Technology to allow secure downloading of software over the Internet has been announced by Microsoft and VeriSign. The new Microsoft Authenticode technology uniquely identifies the publisher of a piece of software and is intended to assure users that it has not been tampered with or modified.
Authenticode uses VeriSign's Digital IDs for software publishers, and is available in Microsoft Internet Explorer 3.0, beta 2. It will be implemented in the final release of Microsoft Internet Explorer 3.0 and the Windows NT and Windows 95 operating systems shortly, then ported to Macintosh and Unix operating systems, according to Microsoft.
To use Authenticode, software developers must go through an application and verification process to ensure that certificates are issued to bona fide vendors, not imposters. Once this is complete, they may obtain a digital certificate from a certifying authority such as VeriSign; Digital IDs (Class 2) for individual software publishers are priced at US$20 and Digital IDs (Class 3) for commercial software publishers cost US$400. Before making code available for download over the Internet, developers apply their digital signature to the code using Microsoft Authenticode technology.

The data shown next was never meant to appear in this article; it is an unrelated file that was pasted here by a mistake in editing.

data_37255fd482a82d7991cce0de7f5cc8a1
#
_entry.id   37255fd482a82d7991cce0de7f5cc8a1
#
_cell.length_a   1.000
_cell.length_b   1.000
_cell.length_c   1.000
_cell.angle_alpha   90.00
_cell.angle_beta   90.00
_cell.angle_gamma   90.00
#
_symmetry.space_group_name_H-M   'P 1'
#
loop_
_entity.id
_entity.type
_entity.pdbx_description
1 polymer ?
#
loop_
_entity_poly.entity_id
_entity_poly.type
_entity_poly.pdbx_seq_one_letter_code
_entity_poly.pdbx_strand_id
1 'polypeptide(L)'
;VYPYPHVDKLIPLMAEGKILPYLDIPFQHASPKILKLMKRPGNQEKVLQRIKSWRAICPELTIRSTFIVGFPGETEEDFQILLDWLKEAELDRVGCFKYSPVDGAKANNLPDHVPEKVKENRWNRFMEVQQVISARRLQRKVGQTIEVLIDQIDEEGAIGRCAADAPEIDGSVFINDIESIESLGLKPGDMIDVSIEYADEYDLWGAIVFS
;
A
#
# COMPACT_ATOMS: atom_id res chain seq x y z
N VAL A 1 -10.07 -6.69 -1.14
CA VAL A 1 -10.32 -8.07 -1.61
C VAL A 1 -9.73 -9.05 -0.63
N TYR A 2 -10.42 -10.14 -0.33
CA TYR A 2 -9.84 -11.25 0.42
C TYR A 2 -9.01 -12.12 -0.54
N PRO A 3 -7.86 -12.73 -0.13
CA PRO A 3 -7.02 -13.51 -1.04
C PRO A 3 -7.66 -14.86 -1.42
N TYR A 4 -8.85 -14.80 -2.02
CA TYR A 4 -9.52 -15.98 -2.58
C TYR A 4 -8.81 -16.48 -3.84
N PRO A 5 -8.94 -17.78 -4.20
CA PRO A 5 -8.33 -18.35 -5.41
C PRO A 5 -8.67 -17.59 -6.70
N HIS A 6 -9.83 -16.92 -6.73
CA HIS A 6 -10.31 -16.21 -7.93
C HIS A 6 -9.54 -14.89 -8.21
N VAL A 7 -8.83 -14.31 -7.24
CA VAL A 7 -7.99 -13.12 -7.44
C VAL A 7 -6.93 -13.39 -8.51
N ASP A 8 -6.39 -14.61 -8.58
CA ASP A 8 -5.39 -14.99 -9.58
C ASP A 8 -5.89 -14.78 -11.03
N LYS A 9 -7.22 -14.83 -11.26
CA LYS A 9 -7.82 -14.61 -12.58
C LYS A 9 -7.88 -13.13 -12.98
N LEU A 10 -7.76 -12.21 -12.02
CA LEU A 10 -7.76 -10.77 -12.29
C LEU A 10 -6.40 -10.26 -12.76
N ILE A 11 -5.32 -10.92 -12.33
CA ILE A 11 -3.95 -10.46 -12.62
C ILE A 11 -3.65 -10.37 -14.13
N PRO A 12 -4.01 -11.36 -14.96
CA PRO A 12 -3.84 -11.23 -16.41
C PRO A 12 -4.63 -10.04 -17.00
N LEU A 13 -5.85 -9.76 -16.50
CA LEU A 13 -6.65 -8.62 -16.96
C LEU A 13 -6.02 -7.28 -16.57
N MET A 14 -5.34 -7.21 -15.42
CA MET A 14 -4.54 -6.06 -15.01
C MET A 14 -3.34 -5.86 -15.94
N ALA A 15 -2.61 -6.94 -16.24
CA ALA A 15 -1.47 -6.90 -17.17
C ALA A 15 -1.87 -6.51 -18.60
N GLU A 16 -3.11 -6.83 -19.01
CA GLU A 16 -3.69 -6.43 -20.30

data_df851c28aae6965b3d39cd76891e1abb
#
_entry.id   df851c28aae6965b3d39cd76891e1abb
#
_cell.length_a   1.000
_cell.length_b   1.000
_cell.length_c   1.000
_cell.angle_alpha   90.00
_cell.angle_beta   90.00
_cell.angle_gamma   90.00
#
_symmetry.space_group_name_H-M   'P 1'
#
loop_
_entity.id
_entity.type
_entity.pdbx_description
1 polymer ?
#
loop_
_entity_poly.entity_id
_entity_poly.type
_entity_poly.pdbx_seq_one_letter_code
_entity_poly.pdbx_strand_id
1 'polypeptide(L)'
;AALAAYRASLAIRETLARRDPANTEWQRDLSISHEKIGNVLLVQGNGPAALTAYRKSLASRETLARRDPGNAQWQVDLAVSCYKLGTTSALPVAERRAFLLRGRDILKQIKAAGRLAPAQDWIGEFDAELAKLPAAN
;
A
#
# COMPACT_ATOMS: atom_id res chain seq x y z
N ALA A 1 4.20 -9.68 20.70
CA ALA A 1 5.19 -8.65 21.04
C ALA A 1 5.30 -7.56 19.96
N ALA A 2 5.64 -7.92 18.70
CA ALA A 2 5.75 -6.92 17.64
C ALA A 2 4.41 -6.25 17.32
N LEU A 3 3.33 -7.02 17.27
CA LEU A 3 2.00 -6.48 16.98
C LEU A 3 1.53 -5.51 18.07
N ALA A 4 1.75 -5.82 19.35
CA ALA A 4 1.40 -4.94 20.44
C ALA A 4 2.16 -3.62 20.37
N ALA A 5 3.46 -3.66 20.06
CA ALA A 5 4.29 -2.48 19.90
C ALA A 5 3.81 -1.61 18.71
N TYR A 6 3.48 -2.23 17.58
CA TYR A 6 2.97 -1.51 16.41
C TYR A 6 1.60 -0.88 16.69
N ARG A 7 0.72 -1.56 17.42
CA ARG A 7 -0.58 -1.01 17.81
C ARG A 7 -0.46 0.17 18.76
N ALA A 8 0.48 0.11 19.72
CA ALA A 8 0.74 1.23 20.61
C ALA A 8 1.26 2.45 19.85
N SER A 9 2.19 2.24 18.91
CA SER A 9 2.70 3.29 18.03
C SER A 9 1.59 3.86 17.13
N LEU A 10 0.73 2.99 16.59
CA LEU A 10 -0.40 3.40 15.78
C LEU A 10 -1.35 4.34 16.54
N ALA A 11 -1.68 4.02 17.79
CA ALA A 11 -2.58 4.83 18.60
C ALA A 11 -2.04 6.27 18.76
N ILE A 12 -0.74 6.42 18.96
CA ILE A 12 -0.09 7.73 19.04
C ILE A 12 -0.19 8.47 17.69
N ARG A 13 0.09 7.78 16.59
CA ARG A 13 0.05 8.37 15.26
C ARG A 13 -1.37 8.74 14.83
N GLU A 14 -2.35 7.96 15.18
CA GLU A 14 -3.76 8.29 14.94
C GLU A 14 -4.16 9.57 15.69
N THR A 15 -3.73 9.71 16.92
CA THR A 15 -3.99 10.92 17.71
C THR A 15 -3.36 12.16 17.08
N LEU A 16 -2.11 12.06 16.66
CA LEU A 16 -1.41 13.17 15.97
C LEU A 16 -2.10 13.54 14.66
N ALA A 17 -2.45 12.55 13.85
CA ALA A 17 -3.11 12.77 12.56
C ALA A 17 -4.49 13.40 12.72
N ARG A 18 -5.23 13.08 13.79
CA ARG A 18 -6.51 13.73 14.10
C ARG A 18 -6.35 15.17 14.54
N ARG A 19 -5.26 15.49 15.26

Software companies and individual developers can get the Authenticode toolkit in the ActiveX SDK (http://microsoft.com/intdev/sdk/) that contains public and private key generation as well as code-signing utilities. Digital certificates can be obtained from VeriSign's Digital ID Centre (http://digitalid.verisign.com/).
Twenty software developers have already signed their code using Microsoft's Authenticode technology and VeriSign's Digital ID service (see Support for Microsoft, VeriSign move). Microsoft will use VeriSign brand code-signing Digital IDs during the next 12 months.